We see the words trauma and trigger everywhere, but what do these words mean?
What is trauma?
The American Psychological Association defines trauma as an emotional response to a terrible event like an accident, a natural disaster, crime, or grief. There is also the medical definition of trauma, a set of psychological and physiological responses to pain, injury, and illness. Both acknowledge the adverse effects of trauma on someone’s mental health.
What are triggers?
Triggers are reactions to things that remind a person of their trauma. They negatively affect your emotional state, even years after the initial trauma. Triggers cause reactions, including significant distress, long-term grief, unpredictable emotions, unstable relationships, and physical symptoms like nausea, headaches, pain, and sleep deprivation.
5 Ways to Manage Feeling Triggered:
Make your immediate environment safe by increasing comfort, such as drinking tea, grabbing a comfortable blanket, or going outside to feel the sun.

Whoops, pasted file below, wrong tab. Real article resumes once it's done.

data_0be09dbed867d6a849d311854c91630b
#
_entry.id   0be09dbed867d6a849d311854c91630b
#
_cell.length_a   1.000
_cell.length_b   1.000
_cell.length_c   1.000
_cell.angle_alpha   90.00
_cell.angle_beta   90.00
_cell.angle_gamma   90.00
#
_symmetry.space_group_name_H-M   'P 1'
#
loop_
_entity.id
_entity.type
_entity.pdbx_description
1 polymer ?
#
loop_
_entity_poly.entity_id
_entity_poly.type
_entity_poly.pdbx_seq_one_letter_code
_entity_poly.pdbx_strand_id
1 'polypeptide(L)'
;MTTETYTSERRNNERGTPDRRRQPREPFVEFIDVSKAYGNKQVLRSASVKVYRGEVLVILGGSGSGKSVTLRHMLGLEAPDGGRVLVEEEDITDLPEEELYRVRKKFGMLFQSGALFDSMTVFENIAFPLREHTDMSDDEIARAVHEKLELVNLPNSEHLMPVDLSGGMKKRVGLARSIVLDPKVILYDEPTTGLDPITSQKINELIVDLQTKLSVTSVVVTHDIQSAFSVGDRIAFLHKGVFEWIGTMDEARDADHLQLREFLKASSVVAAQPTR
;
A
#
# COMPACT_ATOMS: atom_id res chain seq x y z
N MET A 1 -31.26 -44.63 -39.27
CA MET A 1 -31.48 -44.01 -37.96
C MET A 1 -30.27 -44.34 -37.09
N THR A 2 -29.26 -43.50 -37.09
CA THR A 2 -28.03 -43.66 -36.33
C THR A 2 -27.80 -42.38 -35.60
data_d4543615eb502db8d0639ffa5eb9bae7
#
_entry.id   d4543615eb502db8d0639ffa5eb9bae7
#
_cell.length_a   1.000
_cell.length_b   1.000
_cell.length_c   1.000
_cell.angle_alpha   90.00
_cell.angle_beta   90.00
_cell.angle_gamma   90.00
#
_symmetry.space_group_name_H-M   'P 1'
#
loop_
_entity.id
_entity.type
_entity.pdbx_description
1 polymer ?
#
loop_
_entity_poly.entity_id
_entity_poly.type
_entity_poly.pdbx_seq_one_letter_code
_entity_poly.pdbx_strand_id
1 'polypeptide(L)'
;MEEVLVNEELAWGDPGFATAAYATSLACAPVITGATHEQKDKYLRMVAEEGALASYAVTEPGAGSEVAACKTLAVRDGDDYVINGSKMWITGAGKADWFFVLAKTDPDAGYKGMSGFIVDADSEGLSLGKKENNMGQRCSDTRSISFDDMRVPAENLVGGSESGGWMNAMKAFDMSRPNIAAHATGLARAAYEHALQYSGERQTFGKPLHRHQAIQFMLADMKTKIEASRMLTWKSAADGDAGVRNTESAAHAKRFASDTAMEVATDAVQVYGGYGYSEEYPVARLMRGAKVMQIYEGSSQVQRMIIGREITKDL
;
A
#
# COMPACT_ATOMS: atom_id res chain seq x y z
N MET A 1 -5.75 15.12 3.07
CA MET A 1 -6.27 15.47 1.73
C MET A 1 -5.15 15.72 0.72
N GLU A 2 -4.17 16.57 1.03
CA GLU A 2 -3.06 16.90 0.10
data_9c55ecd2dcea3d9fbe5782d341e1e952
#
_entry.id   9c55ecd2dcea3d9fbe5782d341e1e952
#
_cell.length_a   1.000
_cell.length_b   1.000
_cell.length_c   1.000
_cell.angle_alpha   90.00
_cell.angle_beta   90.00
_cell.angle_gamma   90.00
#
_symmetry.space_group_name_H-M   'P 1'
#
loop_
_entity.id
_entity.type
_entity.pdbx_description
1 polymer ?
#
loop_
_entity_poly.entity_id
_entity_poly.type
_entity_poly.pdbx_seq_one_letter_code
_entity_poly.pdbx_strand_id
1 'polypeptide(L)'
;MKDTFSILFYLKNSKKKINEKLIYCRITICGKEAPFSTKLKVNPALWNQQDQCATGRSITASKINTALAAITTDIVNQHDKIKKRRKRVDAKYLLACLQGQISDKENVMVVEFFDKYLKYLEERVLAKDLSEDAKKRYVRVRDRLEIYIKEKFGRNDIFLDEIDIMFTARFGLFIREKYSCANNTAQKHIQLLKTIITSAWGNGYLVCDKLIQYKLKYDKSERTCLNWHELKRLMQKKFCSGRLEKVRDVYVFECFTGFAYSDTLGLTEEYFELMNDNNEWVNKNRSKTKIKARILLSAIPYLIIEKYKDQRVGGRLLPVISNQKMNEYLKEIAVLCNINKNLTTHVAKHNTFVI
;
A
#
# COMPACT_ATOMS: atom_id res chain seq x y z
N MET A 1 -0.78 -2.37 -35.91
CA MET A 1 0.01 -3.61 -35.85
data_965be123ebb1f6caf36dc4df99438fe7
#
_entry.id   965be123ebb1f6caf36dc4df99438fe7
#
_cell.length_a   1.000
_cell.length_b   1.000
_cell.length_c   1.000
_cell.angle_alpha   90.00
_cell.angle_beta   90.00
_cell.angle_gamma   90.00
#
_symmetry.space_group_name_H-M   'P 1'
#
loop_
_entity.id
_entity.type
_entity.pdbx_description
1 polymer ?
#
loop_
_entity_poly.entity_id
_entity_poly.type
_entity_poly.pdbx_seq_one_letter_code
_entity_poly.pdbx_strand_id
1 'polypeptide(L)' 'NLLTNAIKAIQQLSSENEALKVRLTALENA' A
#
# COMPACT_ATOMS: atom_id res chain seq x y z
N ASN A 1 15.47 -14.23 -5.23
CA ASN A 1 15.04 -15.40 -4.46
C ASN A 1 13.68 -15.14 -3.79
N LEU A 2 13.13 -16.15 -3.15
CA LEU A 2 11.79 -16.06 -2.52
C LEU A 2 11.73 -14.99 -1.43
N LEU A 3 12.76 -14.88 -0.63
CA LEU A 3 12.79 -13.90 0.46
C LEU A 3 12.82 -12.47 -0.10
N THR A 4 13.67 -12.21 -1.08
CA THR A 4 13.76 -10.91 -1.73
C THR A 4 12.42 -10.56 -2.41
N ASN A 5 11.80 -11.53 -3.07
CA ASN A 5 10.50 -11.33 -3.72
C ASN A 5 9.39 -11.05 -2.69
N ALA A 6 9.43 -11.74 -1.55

Communicate with safe people who commit to supporting and understanding you.
Temperature is one way our bodies regulate responses in our nervous system. Opening a window, placing ice in your hands, or drinking a warm drink are ways to soothe your activated nervous system.
Journaling can help you identify what triggered you and increase your insight and understanding of your triggers.
Practicing deep breathing, stretching, or progressive muscle relaxation can help you remember what it feels like to be safe within your body.
After experiencing a triggering experience, there are many ways to get to a state where you have coping strategies to manage trauma. Many people work with a trained mental health professional; consider working with us here at Radical Liberation Counseling, LLC.